Environmental crime covers a wide range of Commonwealth offences, including:
- environmental pollution, such as illegal waste disposal or oil dumping
- illegal fishing
- illegal trade in endangered species and plants.
Some environmental crime has links to transnational serious and organised crime. It can often go hand-in-hand with other offences, such as:
Australia is also a signatory to the Convention on International Trade in Endangered Species of Wild Fauna and Flora. This aims to ensure international trade in wild animals and plants doesn't threaten the survival of any species.
Our role in protecting the environment
We take a lead role in investigating serious or complex environmental crime. This includes offences that may have a significant impact on Australia's:
- World Heritage sites
- National Heritage sites
- Commonwealth marine areas
- wetlands of international importance
- threatened and migratory species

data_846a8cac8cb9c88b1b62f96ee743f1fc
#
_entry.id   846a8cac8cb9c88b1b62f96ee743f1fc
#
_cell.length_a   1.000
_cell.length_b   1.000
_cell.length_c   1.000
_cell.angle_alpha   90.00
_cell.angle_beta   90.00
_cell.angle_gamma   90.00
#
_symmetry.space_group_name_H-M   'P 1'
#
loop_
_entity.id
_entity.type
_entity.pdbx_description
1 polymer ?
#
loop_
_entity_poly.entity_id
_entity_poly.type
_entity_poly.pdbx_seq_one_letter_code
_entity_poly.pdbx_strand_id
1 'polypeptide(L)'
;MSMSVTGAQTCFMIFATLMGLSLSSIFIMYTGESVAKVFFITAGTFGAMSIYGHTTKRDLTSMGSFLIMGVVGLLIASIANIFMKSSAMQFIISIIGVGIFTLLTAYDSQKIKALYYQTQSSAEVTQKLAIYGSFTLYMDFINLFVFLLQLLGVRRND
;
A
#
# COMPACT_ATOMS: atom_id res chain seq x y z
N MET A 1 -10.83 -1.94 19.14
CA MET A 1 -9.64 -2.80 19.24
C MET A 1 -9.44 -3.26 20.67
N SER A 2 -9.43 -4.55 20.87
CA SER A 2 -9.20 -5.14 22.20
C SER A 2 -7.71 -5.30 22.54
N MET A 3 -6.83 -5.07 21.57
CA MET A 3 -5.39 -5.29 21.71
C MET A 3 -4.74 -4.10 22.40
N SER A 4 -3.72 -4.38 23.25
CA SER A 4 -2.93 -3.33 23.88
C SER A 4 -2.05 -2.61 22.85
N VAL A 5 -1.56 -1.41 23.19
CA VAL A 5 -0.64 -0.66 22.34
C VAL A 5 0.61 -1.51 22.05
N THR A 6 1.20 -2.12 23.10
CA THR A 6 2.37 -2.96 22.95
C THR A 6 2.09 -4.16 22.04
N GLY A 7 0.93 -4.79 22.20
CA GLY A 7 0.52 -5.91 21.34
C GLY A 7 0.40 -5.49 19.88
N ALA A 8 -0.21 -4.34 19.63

- nuclear activities (including uranium mining).
We work with state and territory governments to protect our unique land, animals and ecosystems, and enforce the law. If an environmental crime doesn't breach a Commonwealth law, then state and territory agencies would normally investigate.
We also work with other national bodies, including:
Reporting environmental crime
If you suspect someone of committing an environmental crime, let us know by:
- filling out our Report a crime form
- contacting Crime Stoppers on1800 333 000. Reports to Crime Stoppers can be made anonymously.
For suspected breaches of Australian environmental law: